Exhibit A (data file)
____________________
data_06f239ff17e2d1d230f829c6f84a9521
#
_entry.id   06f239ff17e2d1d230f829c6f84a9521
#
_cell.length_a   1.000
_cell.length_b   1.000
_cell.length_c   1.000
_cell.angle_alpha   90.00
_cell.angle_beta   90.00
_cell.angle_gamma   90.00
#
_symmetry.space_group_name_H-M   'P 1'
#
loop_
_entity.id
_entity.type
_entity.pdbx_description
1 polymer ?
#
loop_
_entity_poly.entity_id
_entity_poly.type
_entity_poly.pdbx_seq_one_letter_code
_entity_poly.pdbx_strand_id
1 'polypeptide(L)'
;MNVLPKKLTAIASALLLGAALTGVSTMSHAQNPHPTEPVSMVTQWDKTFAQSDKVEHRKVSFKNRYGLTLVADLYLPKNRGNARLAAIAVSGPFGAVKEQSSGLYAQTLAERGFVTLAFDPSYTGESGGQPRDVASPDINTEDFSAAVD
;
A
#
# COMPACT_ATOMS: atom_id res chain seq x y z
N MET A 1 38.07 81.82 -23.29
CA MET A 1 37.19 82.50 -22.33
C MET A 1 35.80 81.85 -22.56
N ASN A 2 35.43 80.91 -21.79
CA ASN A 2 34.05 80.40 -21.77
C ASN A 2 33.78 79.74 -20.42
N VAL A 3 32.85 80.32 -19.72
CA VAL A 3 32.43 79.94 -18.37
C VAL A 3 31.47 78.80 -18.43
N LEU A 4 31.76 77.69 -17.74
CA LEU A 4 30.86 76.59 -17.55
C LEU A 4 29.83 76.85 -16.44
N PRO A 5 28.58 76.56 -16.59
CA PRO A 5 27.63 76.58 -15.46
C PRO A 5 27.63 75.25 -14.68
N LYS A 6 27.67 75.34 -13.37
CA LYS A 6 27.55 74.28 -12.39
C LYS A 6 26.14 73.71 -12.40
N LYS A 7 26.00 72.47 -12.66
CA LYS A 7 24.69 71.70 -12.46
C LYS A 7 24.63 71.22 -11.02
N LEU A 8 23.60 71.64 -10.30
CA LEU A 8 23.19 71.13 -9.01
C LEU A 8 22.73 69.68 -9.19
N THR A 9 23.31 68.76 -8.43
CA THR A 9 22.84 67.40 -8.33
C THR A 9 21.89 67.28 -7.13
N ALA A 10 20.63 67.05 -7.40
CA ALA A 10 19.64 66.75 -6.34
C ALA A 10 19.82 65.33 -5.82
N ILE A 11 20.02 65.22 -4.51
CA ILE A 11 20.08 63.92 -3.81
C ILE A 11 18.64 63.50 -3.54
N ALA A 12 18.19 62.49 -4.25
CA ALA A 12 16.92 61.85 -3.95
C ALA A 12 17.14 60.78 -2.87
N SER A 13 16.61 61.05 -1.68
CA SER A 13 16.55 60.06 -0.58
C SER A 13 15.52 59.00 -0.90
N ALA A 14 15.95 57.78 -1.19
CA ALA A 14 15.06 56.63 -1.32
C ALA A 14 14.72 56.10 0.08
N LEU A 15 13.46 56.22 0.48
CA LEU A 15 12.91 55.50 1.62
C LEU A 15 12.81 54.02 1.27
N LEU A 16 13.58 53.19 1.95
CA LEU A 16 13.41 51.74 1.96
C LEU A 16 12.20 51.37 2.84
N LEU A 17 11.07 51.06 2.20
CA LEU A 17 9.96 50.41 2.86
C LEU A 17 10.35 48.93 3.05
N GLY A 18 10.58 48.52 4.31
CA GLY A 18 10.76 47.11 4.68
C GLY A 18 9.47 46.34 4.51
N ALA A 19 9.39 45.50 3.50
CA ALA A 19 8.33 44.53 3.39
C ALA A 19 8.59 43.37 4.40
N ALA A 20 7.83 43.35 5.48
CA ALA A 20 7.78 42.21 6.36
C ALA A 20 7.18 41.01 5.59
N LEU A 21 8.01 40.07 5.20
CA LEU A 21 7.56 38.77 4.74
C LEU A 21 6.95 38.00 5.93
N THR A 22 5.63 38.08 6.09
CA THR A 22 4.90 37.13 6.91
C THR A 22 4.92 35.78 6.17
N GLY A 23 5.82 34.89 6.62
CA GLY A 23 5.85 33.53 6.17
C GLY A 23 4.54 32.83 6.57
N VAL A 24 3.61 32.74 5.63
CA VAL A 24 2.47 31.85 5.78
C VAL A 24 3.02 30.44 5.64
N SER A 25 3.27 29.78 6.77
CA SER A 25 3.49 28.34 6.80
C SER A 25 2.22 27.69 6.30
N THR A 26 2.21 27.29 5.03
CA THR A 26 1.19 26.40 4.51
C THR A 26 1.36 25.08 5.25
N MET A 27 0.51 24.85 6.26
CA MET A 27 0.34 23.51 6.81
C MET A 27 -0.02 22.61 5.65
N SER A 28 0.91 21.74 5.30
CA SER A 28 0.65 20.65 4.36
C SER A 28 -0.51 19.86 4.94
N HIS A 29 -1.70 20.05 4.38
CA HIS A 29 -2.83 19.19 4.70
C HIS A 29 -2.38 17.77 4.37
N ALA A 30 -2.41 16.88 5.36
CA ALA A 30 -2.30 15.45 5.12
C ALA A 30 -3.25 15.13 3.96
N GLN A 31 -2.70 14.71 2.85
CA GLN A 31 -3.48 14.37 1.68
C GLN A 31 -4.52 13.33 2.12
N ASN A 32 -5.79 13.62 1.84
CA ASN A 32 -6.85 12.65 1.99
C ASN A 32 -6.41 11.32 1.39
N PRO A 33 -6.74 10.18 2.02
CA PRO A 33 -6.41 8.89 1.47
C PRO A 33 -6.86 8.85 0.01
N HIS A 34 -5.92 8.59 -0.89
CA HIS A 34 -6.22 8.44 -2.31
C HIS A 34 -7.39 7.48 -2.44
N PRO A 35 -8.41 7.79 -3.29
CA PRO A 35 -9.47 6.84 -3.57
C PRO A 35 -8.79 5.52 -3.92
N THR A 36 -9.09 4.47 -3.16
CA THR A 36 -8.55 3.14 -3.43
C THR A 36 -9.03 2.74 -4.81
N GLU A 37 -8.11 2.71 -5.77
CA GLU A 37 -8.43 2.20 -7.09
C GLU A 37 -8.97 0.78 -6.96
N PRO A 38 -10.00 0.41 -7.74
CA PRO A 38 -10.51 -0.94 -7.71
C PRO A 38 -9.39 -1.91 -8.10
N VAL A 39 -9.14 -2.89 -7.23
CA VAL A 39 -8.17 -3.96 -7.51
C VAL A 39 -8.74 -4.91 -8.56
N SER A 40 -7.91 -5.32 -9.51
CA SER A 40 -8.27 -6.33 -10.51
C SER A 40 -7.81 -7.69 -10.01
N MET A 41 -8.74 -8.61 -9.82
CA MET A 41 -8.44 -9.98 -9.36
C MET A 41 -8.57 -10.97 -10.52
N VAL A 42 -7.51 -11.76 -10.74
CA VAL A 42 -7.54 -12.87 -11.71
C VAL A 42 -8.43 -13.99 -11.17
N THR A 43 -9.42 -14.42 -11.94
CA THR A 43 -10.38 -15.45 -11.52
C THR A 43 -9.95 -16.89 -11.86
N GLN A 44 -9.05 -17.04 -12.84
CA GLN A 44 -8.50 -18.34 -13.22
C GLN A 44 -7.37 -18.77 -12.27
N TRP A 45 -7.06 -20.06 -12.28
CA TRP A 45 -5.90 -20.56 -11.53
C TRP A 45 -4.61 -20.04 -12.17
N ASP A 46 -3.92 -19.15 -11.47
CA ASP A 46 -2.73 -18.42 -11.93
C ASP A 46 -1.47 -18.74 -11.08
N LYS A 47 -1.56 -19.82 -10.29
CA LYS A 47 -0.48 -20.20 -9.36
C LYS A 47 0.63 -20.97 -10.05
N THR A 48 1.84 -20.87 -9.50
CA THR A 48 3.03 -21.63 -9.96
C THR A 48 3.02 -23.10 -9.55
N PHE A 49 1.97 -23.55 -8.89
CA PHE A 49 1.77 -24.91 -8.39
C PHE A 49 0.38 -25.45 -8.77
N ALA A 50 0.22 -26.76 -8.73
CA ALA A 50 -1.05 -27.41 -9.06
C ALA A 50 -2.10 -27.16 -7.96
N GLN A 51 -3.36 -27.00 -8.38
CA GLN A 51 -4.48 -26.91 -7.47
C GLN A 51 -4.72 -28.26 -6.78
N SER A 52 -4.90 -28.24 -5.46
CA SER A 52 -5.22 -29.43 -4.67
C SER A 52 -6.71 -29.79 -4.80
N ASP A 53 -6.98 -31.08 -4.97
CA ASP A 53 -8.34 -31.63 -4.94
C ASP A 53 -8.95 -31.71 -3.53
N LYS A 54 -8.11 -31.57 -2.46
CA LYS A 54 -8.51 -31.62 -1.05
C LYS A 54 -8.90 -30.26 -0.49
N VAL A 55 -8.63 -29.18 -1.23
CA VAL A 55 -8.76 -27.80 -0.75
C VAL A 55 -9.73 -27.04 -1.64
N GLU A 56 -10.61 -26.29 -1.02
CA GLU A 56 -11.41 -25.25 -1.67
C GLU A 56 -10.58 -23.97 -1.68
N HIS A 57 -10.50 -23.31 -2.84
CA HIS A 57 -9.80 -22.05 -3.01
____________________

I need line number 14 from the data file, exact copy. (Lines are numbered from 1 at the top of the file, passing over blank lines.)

loop_